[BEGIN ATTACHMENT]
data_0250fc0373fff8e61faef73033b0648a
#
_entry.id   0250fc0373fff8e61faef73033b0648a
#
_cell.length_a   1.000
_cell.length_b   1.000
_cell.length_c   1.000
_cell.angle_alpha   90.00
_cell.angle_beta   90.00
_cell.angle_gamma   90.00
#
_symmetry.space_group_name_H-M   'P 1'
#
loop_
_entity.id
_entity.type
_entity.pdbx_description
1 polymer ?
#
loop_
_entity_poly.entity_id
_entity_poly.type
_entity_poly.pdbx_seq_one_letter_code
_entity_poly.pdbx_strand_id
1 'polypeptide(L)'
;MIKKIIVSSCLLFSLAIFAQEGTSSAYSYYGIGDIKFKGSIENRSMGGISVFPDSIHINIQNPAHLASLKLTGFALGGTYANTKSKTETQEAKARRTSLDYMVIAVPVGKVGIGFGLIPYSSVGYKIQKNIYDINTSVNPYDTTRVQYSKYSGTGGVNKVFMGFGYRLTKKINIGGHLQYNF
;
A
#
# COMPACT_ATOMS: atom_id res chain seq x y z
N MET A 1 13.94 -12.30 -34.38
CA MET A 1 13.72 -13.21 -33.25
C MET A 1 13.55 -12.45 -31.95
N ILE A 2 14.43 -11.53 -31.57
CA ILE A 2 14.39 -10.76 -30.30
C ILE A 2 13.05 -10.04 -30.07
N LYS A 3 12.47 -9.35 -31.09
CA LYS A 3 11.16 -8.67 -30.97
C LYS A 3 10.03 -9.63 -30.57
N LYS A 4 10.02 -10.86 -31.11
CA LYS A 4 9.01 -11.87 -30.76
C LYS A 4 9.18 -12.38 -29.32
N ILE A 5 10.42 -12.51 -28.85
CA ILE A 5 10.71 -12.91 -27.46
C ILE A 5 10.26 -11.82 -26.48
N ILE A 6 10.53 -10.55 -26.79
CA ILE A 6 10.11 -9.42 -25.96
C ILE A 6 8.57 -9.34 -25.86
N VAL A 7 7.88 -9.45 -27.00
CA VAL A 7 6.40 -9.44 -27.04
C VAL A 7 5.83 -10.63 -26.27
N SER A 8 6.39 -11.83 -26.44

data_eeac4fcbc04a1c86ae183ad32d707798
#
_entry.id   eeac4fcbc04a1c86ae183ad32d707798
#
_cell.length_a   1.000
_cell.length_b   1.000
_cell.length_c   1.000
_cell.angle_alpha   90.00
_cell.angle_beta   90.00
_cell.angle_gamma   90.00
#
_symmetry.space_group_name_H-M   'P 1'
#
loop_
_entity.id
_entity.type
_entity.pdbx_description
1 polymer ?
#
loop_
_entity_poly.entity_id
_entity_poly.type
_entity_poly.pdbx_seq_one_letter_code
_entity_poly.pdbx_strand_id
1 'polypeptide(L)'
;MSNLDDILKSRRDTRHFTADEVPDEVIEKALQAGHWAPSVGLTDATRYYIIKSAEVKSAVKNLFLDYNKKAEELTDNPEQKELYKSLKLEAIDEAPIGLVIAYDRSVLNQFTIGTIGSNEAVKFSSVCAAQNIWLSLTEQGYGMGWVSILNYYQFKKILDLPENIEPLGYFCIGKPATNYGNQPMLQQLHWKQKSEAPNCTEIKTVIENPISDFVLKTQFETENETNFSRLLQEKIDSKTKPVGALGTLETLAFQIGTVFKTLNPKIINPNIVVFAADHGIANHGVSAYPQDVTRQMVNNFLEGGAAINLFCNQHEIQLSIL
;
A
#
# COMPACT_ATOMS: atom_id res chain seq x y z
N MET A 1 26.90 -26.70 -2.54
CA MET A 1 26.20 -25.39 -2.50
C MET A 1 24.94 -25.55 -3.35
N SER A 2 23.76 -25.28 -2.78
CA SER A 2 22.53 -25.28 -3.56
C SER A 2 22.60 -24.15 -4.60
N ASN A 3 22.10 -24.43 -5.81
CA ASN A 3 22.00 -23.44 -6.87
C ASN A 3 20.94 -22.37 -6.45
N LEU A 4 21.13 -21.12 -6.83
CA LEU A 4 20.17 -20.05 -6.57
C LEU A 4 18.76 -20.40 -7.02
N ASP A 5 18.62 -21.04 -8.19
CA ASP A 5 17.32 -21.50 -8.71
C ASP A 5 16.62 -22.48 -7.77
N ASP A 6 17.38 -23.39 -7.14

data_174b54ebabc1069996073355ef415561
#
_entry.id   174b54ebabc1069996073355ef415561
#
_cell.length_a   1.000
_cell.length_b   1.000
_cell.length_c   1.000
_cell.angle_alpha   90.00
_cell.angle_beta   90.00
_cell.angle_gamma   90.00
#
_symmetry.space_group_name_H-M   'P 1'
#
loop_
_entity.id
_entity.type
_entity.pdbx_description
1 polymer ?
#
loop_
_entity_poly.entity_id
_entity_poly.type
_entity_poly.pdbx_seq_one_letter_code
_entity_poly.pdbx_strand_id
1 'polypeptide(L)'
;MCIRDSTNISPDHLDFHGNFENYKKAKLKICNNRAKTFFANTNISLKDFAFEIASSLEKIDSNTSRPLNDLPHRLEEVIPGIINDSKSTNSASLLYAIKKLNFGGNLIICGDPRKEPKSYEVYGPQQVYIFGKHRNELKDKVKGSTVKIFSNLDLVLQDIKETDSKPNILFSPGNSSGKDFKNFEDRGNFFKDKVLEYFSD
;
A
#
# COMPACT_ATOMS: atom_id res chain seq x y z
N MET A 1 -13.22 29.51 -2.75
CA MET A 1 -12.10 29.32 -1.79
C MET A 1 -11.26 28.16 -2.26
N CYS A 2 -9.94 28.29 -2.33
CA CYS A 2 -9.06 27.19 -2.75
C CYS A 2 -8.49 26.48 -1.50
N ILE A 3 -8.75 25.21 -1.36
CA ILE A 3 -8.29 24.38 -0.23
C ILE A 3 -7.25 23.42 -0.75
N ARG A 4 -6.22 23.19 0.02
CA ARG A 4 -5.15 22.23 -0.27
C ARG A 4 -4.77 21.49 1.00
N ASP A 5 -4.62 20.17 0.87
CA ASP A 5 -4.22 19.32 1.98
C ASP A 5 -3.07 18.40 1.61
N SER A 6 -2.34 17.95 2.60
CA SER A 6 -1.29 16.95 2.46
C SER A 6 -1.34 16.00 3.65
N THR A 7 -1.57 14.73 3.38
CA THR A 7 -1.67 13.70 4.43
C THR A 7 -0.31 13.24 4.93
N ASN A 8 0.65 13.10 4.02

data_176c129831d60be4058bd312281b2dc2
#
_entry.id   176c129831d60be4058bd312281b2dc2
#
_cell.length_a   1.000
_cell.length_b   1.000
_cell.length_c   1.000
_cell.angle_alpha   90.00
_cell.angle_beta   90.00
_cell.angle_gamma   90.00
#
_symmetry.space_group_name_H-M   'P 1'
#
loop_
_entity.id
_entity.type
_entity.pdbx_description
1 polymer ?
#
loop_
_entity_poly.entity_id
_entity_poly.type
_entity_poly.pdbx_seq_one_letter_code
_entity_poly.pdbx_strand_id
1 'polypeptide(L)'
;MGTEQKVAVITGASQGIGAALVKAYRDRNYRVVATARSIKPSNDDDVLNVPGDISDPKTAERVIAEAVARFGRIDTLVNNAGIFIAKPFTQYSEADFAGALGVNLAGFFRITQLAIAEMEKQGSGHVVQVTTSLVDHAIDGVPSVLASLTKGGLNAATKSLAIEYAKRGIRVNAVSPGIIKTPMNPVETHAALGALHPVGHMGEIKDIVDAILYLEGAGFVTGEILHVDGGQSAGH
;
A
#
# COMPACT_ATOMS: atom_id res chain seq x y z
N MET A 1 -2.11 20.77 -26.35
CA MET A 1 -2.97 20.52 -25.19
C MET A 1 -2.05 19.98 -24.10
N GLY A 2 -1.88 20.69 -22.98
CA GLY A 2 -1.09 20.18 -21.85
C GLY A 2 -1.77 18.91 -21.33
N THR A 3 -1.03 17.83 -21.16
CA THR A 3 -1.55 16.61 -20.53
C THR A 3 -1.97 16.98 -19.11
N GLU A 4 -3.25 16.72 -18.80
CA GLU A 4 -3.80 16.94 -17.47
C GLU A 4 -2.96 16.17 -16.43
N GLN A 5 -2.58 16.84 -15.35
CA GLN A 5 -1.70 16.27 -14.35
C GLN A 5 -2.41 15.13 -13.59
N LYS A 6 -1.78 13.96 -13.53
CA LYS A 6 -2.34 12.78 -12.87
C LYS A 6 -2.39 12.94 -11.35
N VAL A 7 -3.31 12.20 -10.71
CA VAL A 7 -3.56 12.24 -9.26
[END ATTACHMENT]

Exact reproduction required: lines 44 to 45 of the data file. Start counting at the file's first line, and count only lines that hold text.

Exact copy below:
CA ILE A 5 10.71 -12.91 -27.46
C ILE A 5 10.26 -11.82 -26.48